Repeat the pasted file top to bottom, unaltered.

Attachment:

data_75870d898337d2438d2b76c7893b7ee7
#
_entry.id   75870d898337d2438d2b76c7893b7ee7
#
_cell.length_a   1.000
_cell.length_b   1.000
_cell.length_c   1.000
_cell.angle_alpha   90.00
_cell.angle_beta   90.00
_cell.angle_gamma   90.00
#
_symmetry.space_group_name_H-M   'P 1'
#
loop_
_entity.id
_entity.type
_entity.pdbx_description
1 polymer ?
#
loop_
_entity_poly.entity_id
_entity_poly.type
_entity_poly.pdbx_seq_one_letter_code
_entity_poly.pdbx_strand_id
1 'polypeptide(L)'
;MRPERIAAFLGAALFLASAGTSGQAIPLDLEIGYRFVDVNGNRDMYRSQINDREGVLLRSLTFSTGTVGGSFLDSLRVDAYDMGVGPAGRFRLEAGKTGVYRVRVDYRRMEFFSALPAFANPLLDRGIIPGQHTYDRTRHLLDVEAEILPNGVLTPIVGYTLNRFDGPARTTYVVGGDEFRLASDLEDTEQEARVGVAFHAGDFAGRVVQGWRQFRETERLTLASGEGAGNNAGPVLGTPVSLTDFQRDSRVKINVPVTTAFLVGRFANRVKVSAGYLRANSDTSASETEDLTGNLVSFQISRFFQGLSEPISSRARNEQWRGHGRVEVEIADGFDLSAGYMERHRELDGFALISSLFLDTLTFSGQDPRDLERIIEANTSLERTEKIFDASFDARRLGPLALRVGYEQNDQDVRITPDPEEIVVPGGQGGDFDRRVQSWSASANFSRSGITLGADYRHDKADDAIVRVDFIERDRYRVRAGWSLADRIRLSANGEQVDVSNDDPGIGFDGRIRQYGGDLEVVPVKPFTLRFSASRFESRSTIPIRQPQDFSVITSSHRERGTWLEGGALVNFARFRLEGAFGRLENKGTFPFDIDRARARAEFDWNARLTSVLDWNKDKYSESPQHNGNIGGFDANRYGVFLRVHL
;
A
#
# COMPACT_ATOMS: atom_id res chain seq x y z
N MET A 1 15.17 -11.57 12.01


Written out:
data_75870d898337d2438d2b76c7893b7ee7
#
_entry.id   75870d898337d2438d2b76c7893b7ee7
#
_cell.length_a   1.000
_cell.length_b   1.000
_cell.length_c   1.000
_cell.angle_alpha   90.00
_cell.angle_beta   90.00
_cell.angle_gamma   90.00
#
_symmetry.space_group_name_H-M   'P 1'
#
loop_
_entity.id
_entity.type
_entity.pdbx_description
1 polymer ?
#
loop_
_entity_poly.entity_id
_entity_poly.type
_entity_poly.pdbx_seq_one_letter_code
_entity_poly.pdbx_strand_id
1 'polypeptide(L)'
;MRPERIAAFLGAALFLASAGTSGQAIPLDLEIGYRFVDVNGNRDMYRSQINDREGVLLRSLTFSTGTVGGSFLDSLRVDAYDMGVGPAGRFRLEAGKTGVYRVRVDYRRMEFFSALPAFANPLLDRGIIPGQHTYDRTRHLLDVEAEILPNGVLTPIVGYTLNRFDGPARTTYVVGGDEFRLASDLEDTEQEARVGVAFHAGDFAGRVVQGWRQFRETERLTLASGEGAGNNAGPVLGTPVSLTDFQRDSRVKINVPVTTAFLVGRFANRVKVSAGYLRANSDTSASETEDLTGNLVSFQISRFFQGLSEPISSRARNEQWRGHGRVEVEIADGFDLSAGYMERHRELDGFALISSLFLDTLTFSGQDPRDLERIIEANTSLERTEKIFDASFDARRLGPLALRVGYEQNDQDVRITPDPEEIVVPGGQGGDFDRRVQSWSASANFSRSGITLGADYRHDKADDAIVRVDFIERDRYRVRAGWSLADRIRLSANGEQVDVSNDDPGIGFDGRIRQYGGDLEVVPVKPFTLRFSASRFESRSTIPIRQPQDFSVITSSHRERGTWLEGGALVNFARFRLEGAFGRLENKGTFPFDIDRARARAEFDWNARLTSVLDWNKDKYSESPQHNGNIGGFDANRYGVFLRVHL
;
A
#
# COMPACT_ATOMS: atom_id res chain seq x y z
N MET A 1 15.17 -11.57 12.01